Alexander's EmpireAlexander’s campaign had taken the best of male youth from the Greek population and made it incapable of holding at the center. Greco-Macedonian population at the time of Alexander's campaign is estimated between 1.5 million to 2.5 million - including slaves. That gives us a number of 75,000-150,000 family units which could have contributed one soldier each.
These populations are largely backward projections from current populations. After excluding agricultural workers required for maintenance of basic economic activity, slaves who would not qualify for military duty (malnourished and /or low on motivation levels), and defense of the Macedonia and Greece itself. Add to this, most soldiers either settled in the Asian regions or perished in war or due to injury and disease. Less than 20,000 soldiers (10%) of the Alexander's soldiers finally returned home. Hence, availability of soldiers was a severe limitation.
Alexander’s vast dominions and revenues were unprotected. Greco-Macedonian political leadership were engaged with Alexander abroad. Its armies were tied up in Asia. No ruler after Alexander’s death in 323 BC was in a position to consolidate the conquests or overcome Greek-Macedonian infighting. The Daidochi Wars took up all the attention of the Greeks and Macedonians.
The Rise & Blip Of Rome
Rome was sucked into the vacuum left behind by Alexander’s death. Roman generals consolidated in Asia Minor and expanded into Europe. In 306, BC, Rome allied with Carthage against the Greeks. Over the next 150 years, Carthage and Rome battled Greece, conquered Sicily - and finally, attacked each other. After three Macedonian wars and the war with Antiochus the Great of Syria, Rome established itself as a prime power.
Carthage was left as the sole challenger to Roman authority. Finally, the Roman senate sent a descendant of Scipio Africanus (of the Second Punic War), Scipio Aemilianus - and in 146BC, Carthage was defeated. Carthage city was destroyed, its fields plowed and salted, so that the city would never come up again. 50,000 residents of Carthage were enslaved. In parallel, in 146BC, Corinth suffered a similar fate.
50 BC. Alexander passed into mythology. Romans had taken complete hold of the Alexandrian Empire. Millions (men, women and children) were enslaved. Swollen by revenues from the inherited Alexandrian territories of Asia Minor; by loot and conquests from Europe, Roman society was rolling in wealth. Nearly a million slaves toiled to keep Roman population well fed and in luxury.
The Balkan and the Mediterranean kingdoms (the roots of Alexander) took 500-600 years to recover their populations and youth to mount a challenge to the Roman usurpers and the Western Roman Empire.
The split started between the Western Roman Empire and the Byzantine Empire on linguistic lines. Western Roman Empire using Latin, operating from Rome - and the Eastern Roman Empire, using Greek, with Constantinople as its capital.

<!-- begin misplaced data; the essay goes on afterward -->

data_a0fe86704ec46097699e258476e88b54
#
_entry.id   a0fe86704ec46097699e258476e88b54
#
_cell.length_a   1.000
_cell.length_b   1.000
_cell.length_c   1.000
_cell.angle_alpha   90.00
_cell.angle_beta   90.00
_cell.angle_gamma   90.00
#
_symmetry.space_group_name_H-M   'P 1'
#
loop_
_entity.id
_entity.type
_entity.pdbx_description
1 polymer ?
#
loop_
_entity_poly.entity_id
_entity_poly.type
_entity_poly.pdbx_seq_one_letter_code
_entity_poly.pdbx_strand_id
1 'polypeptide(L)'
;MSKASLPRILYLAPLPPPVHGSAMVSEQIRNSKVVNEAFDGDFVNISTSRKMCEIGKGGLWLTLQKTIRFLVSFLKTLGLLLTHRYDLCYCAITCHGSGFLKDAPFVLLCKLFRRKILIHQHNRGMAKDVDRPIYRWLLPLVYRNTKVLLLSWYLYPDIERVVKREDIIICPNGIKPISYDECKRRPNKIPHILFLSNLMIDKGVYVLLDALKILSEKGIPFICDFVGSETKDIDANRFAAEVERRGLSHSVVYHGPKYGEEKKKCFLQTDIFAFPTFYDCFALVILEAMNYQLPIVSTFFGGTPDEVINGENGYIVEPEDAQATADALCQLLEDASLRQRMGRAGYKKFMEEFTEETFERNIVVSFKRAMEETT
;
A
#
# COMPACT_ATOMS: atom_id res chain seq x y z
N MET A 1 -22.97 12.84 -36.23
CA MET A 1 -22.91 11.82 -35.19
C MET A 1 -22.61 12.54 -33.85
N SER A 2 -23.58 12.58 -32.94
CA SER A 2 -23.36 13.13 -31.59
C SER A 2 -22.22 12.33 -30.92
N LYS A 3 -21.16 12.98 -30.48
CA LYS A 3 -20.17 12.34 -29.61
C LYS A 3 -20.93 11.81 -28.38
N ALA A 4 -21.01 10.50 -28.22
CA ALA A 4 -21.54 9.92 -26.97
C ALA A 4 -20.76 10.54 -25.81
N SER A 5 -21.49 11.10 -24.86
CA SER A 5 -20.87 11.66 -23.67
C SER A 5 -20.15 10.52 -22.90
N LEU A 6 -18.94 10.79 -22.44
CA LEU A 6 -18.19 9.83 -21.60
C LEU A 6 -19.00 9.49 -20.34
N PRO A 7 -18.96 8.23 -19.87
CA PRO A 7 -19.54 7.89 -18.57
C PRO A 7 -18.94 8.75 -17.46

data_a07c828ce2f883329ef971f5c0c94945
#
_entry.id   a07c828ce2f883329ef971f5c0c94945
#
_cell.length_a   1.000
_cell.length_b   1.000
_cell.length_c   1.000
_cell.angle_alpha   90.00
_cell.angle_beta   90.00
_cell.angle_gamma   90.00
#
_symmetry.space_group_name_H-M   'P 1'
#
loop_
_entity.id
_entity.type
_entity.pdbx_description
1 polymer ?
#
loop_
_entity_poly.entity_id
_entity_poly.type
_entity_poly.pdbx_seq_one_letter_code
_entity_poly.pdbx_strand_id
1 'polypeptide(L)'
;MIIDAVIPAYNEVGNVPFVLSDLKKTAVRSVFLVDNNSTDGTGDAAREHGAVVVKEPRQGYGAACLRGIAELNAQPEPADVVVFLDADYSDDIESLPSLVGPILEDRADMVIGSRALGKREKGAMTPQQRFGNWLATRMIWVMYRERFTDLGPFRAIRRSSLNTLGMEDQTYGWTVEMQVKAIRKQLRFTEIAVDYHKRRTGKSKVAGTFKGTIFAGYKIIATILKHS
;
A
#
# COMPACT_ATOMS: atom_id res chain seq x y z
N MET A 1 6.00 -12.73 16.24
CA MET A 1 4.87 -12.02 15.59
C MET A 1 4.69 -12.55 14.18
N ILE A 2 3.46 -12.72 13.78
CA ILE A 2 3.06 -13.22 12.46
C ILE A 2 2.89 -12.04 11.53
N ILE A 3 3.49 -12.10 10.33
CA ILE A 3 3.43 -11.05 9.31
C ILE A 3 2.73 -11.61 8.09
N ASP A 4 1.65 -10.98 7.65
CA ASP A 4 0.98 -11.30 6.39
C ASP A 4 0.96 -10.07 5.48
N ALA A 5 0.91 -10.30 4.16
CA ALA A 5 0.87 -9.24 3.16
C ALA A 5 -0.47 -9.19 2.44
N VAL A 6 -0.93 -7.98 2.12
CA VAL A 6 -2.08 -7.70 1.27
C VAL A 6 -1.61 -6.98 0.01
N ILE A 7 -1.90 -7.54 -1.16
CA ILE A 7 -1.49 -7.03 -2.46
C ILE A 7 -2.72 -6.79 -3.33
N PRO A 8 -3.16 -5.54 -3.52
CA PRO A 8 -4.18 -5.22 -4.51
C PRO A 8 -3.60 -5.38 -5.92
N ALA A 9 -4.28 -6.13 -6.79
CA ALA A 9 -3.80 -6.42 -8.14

A major step in this Eastern challenge was to declare Constantinople as the second capital of the Roman Empire. Thereafter, deprived of revenues from the prosperous Eastern Empire, the Western Roman Empire collapsed.
The Roman Empire lasted all of 500 years - from the fall of Carthage and Corinth (146 BC) till the invasion of Alaric, The Goth (410AD). This 500-year blip in human history, called the Roman Empire, could not hold onto the Macedonian Empire they had usurped.
The split of the Eastern Roman Empire from the Western Roman Empire happened, though initially on linguistic lines, around 400 AD - later, on religious and other political lines. Over the next 200-400 years, Greek language became the official language of the Byzantine Empire. The Balkans, the Mediterranean and Eastern Europe followed the lead of the Byzantine Empire and used Greek extensively - at a cost to their own language.
For the next 1000 years, the Byzantine Empire used Greek as the official language - and had some Greek Kings. The ‘Greek Miracle’ was rewritten by these 'Greek' historians - 800-to-1000 years later. Much like modern day propaganda by the West, the Greeks used their language to create a myth around the Greek civilization. Alexander, a Macedonian (from modern day Balkans), was usurped by the Greeks (from the Mediterranean region) as their own.
On the other side of the world, Alexander’s conquests had increased trade manifold. Indo-Byzantine-Roman trade flourished. Greco-Roman currency, laws started at Indian borders and led right to the heart of the world’s largest and most prosperous market.
Their own history being a barren cupboard, the BFAG countries (Britain, France, America and Germany) raided other cultures. For their guidance, they had the Greek model in place. They just extended that.
First, they sanitized the records of books that the Greeks borrowed from other cultures - and never returned. These ‘unreturned’ books were later ascribed to the Greeks. Then they sanitized the Greeks themselves. After the fall of Corinth, the Greeks disappeared from modern Western history.
A Balkan general, from an obscure part of Eastern Europe, Macedonia, was Hellenized. Alexander, became a Greek conqueror of the world. It would be similar to the Chinese claim to Genghis Khan’s Mongolian Empire.
Quite a bit of this ‘Greek’ learning came from Babylon-to-Greek-to-Arabic-to-Latin/Greek manuscripts. Greeks, Romans, the Church major destroyers of books and learning, became voracious dacoits in the recent past - without as much as by your say so. Roman usurpers (of the Balkan Empire) were glamorized - to the point of becoming stars in the glam rock show of Anglo-French-German history.